You can fix diseases in your oxalis plant by determining what kind of disease you’re dealing with. Not all diseases are treatable at different stages of development. Some diseases like root rot will require transplantation and removal of rotted portions of the plant.
I’ve written an in-depth guide on how to treat root rot in houseplants. Check it out! How to Fix Root Rot in Houseplants (Complete Guide)
If you want to learn more about treating common plant diseases, watch this Bath Garden Center & Nursery video on treating common plant diseases. They do a great job of going over common plant illnesses and the best treatment methods:
9. The Humidity Levels Are Too Low
Another essential thing to check when you notice your oxalis leaves drooping is the plant’s humidity levels. Since this plant is native to Brazil, it prefers humidity levels around 50%. However, indoor oxalis plants dry out a little faster since there’s often less moisture in the home’s air.
How to Fix
So how can you easily increase your oxalis plants’ humidity without overdoing it?
Well, adequate watering is a good start. Moist soil will help increase the humidity around the plant easily when sunlight warms up the damp soil. You can also help this process by grouping your oxalis with other houseplants that share the same light, temperature, and humidity needs.
Alternatively, you can set up a humidifier in the area where you keep your houseplants.
10. There’s Dust Accumulation on the Leaves
Oddly enough, dust build-up on leaves can cause your oxalis plant to droop. A plant’s leaves are how they absorb sunlight which they convert to nutrients. If your plant leaves are dirty, this absorption will be disrupted, leading to a malnourished plant. This lack of food will often present as droopy leaves, and it’s important to react quickly.
How to Fix
Fixing dusty leaves is relatively easy but you must be careful when cleaning them. Never use harsh cleaners to get stubborn dust off of leaves. Cleaners will damage the plant’s leaves and cells, further exacerbating the absorption problem.
A damp washcloth is a good tool for removing dust. You can do it once a week—ideally at night when the stomata are closed. This will prevent dust and debris from getting lodged into the leaf pores and inhibit metabolic activities.
Ensure that there’s good air circulation so that the leaves don’t remain wet or moist for too long and invite unwanted pests and diseases.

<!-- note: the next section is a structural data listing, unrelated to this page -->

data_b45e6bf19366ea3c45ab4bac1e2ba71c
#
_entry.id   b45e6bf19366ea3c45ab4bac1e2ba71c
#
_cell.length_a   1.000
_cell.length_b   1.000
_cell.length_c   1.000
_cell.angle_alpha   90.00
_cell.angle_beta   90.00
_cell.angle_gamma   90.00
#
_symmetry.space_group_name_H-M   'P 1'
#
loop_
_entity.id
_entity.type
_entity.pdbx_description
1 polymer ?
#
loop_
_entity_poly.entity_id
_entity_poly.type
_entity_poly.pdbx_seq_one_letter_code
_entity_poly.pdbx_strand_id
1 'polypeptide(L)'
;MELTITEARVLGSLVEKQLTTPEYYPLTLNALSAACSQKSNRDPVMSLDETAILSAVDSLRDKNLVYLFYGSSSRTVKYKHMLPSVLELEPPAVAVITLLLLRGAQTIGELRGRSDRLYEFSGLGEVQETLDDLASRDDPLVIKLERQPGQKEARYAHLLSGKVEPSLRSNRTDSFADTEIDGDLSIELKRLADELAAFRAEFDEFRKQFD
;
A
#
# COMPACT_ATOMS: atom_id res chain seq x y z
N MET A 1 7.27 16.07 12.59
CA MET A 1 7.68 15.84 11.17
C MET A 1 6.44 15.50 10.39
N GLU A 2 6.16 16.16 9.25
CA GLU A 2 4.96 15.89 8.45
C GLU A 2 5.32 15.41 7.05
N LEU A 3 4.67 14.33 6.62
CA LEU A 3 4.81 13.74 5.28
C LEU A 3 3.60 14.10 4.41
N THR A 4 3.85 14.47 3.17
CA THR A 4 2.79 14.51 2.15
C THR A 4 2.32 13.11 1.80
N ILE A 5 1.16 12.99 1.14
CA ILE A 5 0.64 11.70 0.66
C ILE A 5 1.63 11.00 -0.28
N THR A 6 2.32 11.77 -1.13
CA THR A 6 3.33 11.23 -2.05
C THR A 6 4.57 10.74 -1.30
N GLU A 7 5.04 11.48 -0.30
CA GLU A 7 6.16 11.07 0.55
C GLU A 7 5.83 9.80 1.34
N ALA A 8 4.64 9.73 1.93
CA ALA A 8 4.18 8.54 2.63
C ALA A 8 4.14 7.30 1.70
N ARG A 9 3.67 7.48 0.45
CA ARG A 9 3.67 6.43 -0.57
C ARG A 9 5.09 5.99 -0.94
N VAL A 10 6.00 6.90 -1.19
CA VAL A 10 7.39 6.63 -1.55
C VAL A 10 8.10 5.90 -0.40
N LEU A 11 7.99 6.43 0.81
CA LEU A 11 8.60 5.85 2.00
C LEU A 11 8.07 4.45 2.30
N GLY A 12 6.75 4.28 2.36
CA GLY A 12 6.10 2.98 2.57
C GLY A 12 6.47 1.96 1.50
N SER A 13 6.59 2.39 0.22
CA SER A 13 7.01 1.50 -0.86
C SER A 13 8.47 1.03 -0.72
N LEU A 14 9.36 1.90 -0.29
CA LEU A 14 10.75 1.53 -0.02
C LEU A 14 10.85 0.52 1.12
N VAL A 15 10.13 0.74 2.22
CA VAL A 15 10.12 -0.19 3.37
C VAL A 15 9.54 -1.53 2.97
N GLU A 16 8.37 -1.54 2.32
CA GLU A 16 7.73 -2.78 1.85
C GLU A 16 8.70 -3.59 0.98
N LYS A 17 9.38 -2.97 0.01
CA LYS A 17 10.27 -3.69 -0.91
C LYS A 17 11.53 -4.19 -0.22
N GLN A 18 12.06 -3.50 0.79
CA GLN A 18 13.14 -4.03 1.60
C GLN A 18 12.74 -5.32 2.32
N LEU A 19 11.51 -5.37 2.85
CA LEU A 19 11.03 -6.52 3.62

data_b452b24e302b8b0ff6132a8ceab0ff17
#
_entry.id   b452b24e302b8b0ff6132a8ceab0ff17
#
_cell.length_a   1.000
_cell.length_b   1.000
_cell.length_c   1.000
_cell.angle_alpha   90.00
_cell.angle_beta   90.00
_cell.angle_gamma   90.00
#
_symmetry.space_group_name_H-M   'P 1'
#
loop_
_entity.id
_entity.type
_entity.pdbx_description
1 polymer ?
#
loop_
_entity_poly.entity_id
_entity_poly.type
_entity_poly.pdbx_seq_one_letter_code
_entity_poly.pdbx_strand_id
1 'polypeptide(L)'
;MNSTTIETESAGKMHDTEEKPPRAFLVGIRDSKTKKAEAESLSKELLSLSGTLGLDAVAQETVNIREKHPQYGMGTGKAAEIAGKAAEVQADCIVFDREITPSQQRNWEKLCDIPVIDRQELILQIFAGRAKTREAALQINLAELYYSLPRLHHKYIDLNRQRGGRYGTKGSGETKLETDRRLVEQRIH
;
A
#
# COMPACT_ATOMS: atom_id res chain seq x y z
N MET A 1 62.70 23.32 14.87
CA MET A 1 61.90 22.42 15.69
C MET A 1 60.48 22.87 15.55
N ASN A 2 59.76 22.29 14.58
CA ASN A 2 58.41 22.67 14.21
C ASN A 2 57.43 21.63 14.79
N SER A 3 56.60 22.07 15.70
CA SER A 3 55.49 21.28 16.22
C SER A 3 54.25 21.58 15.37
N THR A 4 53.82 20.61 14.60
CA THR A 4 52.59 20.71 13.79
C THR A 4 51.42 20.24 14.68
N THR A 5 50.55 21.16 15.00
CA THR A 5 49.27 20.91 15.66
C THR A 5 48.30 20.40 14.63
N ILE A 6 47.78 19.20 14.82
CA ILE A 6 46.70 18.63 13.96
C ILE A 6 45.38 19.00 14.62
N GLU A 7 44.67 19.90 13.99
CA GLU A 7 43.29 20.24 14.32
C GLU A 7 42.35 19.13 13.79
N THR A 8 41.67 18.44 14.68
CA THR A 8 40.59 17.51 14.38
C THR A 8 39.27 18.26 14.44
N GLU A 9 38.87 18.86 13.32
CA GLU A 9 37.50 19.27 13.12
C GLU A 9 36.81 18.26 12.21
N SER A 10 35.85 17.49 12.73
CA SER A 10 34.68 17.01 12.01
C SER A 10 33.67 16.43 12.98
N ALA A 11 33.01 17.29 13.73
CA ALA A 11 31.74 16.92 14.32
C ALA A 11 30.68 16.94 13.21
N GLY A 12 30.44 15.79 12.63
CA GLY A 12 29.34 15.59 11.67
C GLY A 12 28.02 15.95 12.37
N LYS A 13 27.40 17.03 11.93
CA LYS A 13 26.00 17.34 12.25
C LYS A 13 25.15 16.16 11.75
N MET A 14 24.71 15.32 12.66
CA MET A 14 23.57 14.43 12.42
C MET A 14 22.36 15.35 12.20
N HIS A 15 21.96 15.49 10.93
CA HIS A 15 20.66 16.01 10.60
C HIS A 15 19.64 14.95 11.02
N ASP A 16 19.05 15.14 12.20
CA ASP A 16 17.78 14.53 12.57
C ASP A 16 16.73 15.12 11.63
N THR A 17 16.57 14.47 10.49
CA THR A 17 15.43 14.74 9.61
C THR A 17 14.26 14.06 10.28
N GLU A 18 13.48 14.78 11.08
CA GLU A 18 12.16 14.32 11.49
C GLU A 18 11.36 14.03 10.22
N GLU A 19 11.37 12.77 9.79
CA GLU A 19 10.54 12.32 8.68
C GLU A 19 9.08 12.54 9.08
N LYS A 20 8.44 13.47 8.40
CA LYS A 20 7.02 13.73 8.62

If you want to learn more about the proper way to clean a house’s leaves, watch Tenney Plants’ video on leaf cleaning. She does a great job of going over the whole process and even teaches you how to shine up the leaves:
11. The Nutrients Are Depleted From the Soil
Your oxalis plant might be drooping due to improper soil nutrients. Over time, plants deplete the nutrients from the soil and need those nutrients refreshed. Additionally, if the oxalis plant is planted in soil without the correct nutrients, drooping will also occur. This plant requires well-draining soil, so a general potting mix will do the trick.
How to Fix
A soil refresh is recommended if you suspect the soil is to blame for your droopy oxalis plant. Use a well-rounded potting soil like Miracle Gro or something similar.
Fertilizers can also be helpful, but please don’t overdo it by adding in too much fertilizer, as this can lead to nitrogen burning up your plant’s roots and eventually killing the plant.
For oxalis plants, a 1/4-strength liquid fertilizer once a month in spring until before the blooming period should suffice. Halt fertilizer applications starting from summer dormancy and all throughout winter.
Ultimately, there are many reasons why oxalis plants start to droop. The first things you need to check out if you notice droopy leaves are:
- Soil Quality
Each of these will hold clues as to what’s currently wrong with your plant. It’s also important to remember that oxalis plants have a dormancy period during the summer, which is normal and healthy.